Lastly, our lakes and rivers can be used for transportation and recreation. People and goods can move from one town to another using boats. Travelling from Samfya to Chilubi is being done by boat albeit being unsafe. Our responsibility is to ensure that water transport is very safe. Water sports such as swimming, canoeing, boating and jet skiing could provide recreation. This is what happens in Durban, South Africa. Why can’t we have power boat racing on Lake Bangweulu?
There could be other uses for the water that Zambians can think of. We have more than enough of it. The problem is the PF Government spends too much time on non-developmental matters, such as enforcing the Pubic Order Act and pursuing absurd ideas like a return to a one-party state instead of providing an environment for creative thinking. Zambian are not short of ideas, it is the PF Government that has failed to provide a platform for Zambians to freely express themselves.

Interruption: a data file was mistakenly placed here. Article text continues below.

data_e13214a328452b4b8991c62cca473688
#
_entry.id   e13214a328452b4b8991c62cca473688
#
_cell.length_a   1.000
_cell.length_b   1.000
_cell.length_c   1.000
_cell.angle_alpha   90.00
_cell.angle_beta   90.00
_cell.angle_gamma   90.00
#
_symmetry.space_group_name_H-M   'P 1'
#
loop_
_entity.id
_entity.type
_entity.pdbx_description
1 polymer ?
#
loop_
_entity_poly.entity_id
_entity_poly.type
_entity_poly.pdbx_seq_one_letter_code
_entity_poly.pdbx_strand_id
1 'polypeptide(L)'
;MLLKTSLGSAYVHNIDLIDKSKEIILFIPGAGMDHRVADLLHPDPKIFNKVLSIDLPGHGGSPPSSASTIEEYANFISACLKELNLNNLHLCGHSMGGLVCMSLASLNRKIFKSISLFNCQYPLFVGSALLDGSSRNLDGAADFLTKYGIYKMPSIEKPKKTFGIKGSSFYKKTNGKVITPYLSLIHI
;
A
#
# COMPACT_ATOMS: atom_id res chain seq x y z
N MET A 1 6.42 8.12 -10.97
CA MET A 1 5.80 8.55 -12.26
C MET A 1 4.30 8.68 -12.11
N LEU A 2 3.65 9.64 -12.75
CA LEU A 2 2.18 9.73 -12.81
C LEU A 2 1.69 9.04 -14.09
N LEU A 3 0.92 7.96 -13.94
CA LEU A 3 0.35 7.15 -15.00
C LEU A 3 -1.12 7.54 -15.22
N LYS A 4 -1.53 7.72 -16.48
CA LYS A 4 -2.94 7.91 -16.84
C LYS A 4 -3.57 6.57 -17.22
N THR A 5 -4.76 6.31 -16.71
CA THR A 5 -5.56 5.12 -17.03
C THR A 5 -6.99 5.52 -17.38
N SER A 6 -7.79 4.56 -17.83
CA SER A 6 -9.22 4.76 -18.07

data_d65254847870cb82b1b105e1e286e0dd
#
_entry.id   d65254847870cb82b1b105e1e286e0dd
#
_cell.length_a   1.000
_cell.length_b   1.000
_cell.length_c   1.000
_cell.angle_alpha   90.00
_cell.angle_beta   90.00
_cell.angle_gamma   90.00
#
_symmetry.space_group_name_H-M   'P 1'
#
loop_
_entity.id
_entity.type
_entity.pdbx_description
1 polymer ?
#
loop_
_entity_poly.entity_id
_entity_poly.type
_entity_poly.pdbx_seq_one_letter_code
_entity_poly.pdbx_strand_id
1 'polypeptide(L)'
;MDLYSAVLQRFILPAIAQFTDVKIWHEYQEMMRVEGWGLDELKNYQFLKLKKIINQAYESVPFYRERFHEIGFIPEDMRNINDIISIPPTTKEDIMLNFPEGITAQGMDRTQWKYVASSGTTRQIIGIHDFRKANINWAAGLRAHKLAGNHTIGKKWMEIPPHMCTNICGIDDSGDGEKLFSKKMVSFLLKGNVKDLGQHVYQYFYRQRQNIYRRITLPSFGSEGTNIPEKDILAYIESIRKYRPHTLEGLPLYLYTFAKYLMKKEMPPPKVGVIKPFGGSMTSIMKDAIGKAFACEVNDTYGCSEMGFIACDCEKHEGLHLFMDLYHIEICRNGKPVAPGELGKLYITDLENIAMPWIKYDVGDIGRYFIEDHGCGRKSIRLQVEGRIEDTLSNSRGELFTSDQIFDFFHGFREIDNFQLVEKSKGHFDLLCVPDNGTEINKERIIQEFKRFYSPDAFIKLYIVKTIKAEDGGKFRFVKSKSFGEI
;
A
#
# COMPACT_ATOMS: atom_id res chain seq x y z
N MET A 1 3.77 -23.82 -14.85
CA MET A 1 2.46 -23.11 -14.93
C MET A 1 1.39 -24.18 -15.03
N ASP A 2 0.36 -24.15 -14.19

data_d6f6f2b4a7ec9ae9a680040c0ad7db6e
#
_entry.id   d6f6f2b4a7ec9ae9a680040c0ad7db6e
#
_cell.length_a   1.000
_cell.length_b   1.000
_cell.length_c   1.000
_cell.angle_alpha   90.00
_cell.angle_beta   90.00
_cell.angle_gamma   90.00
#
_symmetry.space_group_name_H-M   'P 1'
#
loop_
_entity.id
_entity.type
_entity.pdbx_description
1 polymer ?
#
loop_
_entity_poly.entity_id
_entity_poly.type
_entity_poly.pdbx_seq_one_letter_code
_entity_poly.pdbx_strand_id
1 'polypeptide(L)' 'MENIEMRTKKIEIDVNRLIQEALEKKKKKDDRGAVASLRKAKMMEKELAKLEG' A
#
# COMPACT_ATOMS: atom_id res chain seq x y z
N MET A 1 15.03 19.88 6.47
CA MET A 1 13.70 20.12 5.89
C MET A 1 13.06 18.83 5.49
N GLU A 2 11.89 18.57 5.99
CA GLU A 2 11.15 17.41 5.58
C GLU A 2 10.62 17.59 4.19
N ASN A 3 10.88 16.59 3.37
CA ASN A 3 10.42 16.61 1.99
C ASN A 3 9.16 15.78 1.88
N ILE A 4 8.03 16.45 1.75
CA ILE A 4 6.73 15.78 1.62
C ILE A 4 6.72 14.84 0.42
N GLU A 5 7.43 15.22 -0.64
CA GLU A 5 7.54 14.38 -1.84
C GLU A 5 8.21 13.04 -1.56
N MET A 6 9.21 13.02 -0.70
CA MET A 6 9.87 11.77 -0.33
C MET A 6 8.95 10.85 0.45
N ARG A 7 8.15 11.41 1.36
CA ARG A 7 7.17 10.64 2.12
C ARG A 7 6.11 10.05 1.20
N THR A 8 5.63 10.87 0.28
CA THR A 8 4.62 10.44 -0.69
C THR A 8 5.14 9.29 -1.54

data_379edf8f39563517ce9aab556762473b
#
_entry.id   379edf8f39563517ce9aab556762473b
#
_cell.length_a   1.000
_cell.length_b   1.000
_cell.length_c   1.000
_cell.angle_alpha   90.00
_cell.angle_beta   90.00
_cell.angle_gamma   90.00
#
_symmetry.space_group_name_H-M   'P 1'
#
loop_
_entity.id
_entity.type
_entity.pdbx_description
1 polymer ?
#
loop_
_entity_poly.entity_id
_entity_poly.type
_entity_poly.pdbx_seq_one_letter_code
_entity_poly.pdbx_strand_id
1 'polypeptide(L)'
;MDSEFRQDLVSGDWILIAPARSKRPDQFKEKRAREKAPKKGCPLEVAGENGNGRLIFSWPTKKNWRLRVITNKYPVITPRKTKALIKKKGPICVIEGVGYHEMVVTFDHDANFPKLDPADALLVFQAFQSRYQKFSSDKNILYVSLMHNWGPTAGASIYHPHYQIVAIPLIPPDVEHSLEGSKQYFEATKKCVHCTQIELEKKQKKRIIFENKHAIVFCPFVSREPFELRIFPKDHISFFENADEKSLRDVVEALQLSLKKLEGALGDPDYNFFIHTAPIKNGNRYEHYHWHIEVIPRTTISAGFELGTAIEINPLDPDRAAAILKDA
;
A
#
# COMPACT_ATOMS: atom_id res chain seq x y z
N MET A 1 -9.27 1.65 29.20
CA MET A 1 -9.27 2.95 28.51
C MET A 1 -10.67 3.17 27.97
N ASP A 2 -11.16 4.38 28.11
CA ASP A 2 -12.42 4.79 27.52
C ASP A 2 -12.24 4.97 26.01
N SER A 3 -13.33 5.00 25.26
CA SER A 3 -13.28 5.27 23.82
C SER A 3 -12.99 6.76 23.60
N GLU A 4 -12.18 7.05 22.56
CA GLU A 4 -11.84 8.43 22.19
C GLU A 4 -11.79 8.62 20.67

Would Bob Marley have been singing about our situation when in the song “Rat Race” he says, “In the abundance of water, the fool is thirsty?”
Here are a few ways a UPND led government would harness this resource:-
- Investment in irrigation. This is one area that has been totally ignored by successive governments. Zambia cannot be importing potatoes when they can be grown all year round. Basically Zambia should not import any agriculture food stuff except that which cannot be grown in Zambia. I spoke about this in my previous submission on agriculture reform
- Water, like every other natural resource, can be exploited for export. Zambia can export water to any of the neighbouring countries. Zambezi is a shared river, but Kabompo, Kafue, Chambeshi and Luangwa are not, so why can’t we export the commodity.
- Water can be harnessed to bring in tourists. These water bodies are potential sources of therapy from the ever stressful world. That alone can earn us foreign exchange if marketed properly.
We take water seriously. Water is life, so the saying goes. If you dispute this seemingly innocuous choice of words, try to go a few days without water and you will value the wisdom therein. If water is life, it therefore goes without saying that we must protect and harness this resource. We are blessed and endowed with a lot of natural resources, to therefore explain the poverty in this country is difficult. The level of tardiness and lack of commitment by politicians is appalling to say the least. It’s time for a fresh start and to have a cup of fresh water from the UPND cup of life.
“Together, we can”